So I have just returned from my second visit to Mysore, to study Ashtanga at the birthplace, the K. Pattabi Jois Ashtanga Yoga Insititure, or KPJAYI for short, or just ‘the main shala’ to those who go.
This time I applied, and miraculously was accepted, to study with the big boss, Sharath Jois, Pattabi’s grandson. Sharath is now the direct lineage of this method and is continuing the work, by parampara, (knowledge that is passed in succession from teacher to student) that his grandfather started in 1927 when Pattabi was a student of the great Krishnamacharya.
After practicing with his mother, Saraswathi back in March (reflection here) I knew what to expect and how the shala works, but none the less I was so nervous on day one of practice – it was like your first day at school/new job magnified by 100!!!!
My main concern was that I was going there with my pre existing injury of a strain or tear (yet to be MRI scanned!) to the Lateral Collateral Ligament in my knee (sad face emoticon). I had come from practicing with the wonderful KPJAYI authorised teacher, Elise Greenspoon who was working wonders with me on opening out the hips to relieve the pressure on the outside of the knee when in half lotus. As Shakira says, the hips don’t lie, and having tightness in the hips can affect your practice BIG TIME.
‘Performing’ in front of Sharath in a room full of super advanced practitioners is nerve-racking, but there is an energy in the shala, and Mysore itself, that is hard to describe. It’s a pressure cooker as everyone is yearning for a bit of attention from him (and don’t let anyone fool you that they are not) but it is also an electric charged dynamic space to work in, and the energy in the room does help you deepen your practice.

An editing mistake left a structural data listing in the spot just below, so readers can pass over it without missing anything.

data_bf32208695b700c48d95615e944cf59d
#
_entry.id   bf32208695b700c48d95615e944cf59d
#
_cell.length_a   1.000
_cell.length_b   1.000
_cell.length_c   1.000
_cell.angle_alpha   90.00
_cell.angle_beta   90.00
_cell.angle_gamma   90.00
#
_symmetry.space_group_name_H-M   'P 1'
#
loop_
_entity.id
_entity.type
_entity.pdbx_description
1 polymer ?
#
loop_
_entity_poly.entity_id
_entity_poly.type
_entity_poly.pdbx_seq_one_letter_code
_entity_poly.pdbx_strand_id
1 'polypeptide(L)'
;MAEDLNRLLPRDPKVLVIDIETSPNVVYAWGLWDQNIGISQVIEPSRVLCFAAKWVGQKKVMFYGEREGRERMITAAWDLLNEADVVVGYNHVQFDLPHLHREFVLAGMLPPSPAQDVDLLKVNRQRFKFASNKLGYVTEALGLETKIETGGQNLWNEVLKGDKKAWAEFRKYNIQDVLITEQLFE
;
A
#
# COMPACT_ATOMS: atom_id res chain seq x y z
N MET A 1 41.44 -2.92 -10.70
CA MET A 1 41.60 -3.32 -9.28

Sharath is this small but powerful presence, he controls the room with dominance and a strictness that makes you break out in a sweat before your first vinyasa! Yet there are moments of laughter, his cheeky little sense of humour and of course his catchphrases that are infamous amongst the community that lighten the mood somewhat.
For me, it was a great experience, I found the waiting to get in the shala for self practice (Mysore style) monotonous, I preferred the order and regiment of the led classes, of which there are two per week, Saturday and Monday. Sharath never stopped me in the led classes meaning I could finish the series and practice my ‘favourite’ asana which are from Upavistha Konasana to Setu Bandhasana!
My practice did improve, I was told ‘you stop there’ in my nemesis, Marichyasana D until I could bind in half lotus (just!) without an assist, and then only got moved onto Bujupindasana. But I felt this let me really work deeply in all the asana up to that point and I came away feeling stronger and can walk now without knee pain! I’m only a novice Ashtanga practitioner, only having being practicing properly since March and I learnt back then to leave my ego out of it if I was ever going to progress (more on the ego in yoga in later posts!)
Don’t go to Mysore if you think you are going to get taught, as I have mentioned in previous posts you go there to take a journey to the self, to self practice in this amazing place, to meet other people from all over the world who share your passion for this crazy practice, and to look inwards on yourself, which in my opinion is the true nature of spirituality within yoga practice.
I’ll be back, (as often as I can afford it), to continue to deepen my knowledge of this wonderful practice, that has changed and shaped the way I now live my life.
I hope to share some of the knowledge I have accrued over these two visits with my students, to extend some kind of parampara with them, you, and hope to see you on the mat soon.
If you are planning to go to Mysore then you can read my Yogi’s guide of what to do when you’re not practicing here: Mysore Guide